Dealers learn winter is not coming

Low snowfall affects Q4 sales

As always, weather remained the main contributing factor in snow sales this past quarter. Most snowmobile dealers who participated in the Q4 2015 Powersports Business/RBC Capital Markets Dealer Survey said they had a less than favorable quarter in comparison to Q4 2014.

A warmer winter and extremely low amount of snowfall found two-thirds of snowmobile dealers’ year-over-year sales down in Q4, with 48 percent saying they were down 20 percent or more. Only 22 percent of snowmobile dealers had increased sales in the fourth quarter.

Karen Shaw, owner of Belleville, Ontario-based Belleville Sport & Lawn Centre, said weather is definitely the most prominent factor in determining snowmobile sales. “I’m pretty south in Ontario, and we’ve only had like 2 inches. Compared to the last two years where we’ve had snow, there’s really not much,” she said. Even if snow isn’t as heavy as prior years, Shaw said the dealership’s proximity to the Bay of Quinte usually means business from local ice fisherman, but not this year: “There’s no ice, and there’s not going to be any in the near future.

“That being said, I sold two more sleds this week, but it’s the avid buyer that’s purchasing, not so much the spontaneous buying. We may still get snow yet, but for us, if you don’t have it before Christmas, that’s the impact right there of whether or not you have a good year,” Shaw said.

Source: Powersports Business/RBC Captial Markets Q4 2015 dealer survey

Source: Powersports Business/RBC Captial Markets Q4 2015 dealer survey

Source: Powersports Business/RBC Captial Markets Q4 2015 dealer survey

Source: Powersports Business/RBC Captial Markets Q4 2015 dealer survey

By brand, 58 percent of Arctic Cat dealers reported their year-over-year sales were down 10 percent or more. Twenty-eight percent of Polaris dealers were down 30 percent or more. One-quarter of Yamaha dealers were flat in year-over-year unit sales, while 42 percent of Ski-Doo dealers were up 5 percent or more.

Snowmobile inventories are understandably up, as a result of such low units sales. In fact, 85 percent of snowmobile dealers report their sled inventory is too heavy. Because of their inventory levels, 54 percent of snowmobile dealers are very concerned about carryover sled inventory, however 37 percent are not concerned.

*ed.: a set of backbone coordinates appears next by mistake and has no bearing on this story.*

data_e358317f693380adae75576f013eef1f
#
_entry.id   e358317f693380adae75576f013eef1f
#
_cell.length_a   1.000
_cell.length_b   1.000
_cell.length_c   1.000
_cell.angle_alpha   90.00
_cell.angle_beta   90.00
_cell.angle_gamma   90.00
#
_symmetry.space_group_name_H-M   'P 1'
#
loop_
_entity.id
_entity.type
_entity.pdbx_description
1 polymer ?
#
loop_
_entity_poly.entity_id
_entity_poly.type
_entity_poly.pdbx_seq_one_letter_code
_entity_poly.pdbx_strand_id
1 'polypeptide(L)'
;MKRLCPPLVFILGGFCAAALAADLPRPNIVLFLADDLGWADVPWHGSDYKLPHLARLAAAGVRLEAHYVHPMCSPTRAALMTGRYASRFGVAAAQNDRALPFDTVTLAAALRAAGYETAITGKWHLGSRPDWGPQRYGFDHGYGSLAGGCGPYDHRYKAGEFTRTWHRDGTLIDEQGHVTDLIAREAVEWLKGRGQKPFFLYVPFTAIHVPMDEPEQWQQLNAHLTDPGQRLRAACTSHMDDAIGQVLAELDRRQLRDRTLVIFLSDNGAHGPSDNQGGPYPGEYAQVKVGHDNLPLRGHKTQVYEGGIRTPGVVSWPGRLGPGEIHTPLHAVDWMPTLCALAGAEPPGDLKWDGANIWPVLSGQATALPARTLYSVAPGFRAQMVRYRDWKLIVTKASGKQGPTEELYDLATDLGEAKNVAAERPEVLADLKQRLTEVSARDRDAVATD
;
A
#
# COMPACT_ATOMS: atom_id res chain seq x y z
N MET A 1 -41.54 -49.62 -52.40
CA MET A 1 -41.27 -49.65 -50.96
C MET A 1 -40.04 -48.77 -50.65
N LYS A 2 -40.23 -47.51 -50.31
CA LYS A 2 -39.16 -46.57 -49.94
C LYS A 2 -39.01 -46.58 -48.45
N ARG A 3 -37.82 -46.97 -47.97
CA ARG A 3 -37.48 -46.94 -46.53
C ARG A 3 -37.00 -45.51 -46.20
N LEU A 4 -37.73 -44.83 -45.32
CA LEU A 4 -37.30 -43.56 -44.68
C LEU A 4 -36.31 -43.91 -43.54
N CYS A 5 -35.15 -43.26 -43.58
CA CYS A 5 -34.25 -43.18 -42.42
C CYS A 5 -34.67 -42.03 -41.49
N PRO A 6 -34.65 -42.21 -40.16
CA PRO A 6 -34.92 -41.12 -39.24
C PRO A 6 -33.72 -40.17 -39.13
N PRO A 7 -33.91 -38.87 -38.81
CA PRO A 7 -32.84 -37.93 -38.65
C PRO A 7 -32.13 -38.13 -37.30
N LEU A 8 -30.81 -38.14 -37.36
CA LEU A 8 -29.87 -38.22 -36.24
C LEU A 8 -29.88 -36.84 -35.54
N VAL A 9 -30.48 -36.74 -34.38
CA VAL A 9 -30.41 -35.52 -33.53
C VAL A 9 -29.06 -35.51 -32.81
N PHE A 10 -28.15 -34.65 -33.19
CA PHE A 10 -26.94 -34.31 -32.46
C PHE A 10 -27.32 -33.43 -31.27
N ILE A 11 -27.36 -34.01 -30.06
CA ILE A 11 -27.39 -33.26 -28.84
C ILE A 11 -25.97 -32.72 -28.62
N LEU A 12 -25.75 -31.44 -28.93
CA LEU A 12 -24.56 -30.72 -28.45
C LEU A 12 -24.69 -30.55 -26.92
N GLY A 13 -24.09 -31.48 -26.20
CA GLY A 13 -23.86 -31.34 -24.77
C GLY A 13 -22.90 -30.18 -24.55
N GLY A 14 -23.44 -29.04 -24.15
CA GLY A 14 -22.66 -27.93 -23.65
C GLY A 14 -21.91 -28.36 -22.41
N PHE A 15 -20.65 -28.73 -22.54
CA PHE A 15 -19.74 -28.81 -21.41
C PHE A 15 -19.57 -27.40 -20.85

“In my opinion, the manufacturer shouldn’t even make 2017 models; they should just skip ’17, and we’ll just keep selling the ‘16s because they’re all going to be left over,” said Bob Weaver, owner of Bob Weaver Motorsports & Marine, a multi-line dealership in North Tonawanda, N.Y. The store has seen a large decrease in door swings and customer interest in snowmobiles as a result of the warmer weather.

As snowmobile dealers look into the discounting environment in relation to the 2015-16 selling season, 54 percent say that the amount of discounting is significantly or somewhat greater than expected.


“I’ve been a snowmobile dealer for 45 years; by far this has been the worst weather we’ve ever faced,” said Weaver. “The manufacturers have come out with rebates, but you have to have the need before there’s going to be a want. With no snow, you could make the snowmobiles 50 percent off, and you couldn’t sell them — you have to have snow.”

Reno Cycles & Gear, a Nevada-based dealership that sells Polaris snowmobiles, was above plan for Q4 and was up 5 percent in snowmobile sales, but expects to have no sales growth in 2016.

Bill Hermant, Reno Cycles’ owner, said that while sales for now are good, heavy inventory provided by Polaris after its yearly snowmobile meeting may cause problems in the future. “Polaris has a tendency to overload the dealers,” Hermant said. “They are doing a good job of discounting, but in the snowmobile industry, snowmobiles are a commodity. You just give them away and hopefully sell the oil and the clothing. If you sell a $15,000 sled, you make $250.”

While 13 percent of snowmobile dealers project a sales increase in the next 12 months, 80 percent believe their sled sales will decrease. Outlook among brands was most favorable with Yamaha dealers, half of whom believe they will experience flat to a 5 percent increase in sales. Twenty-nine percent of Arctic Cat dealers reported they expect a flat year, and 21 percent forecast a 5 percent decrease in 2016. Seventeen percent of Polaris dealers expect any growth over the next 12 months, and 60 percent of Ski-Doo dealers surveyed think they will be down 10 percent or more.


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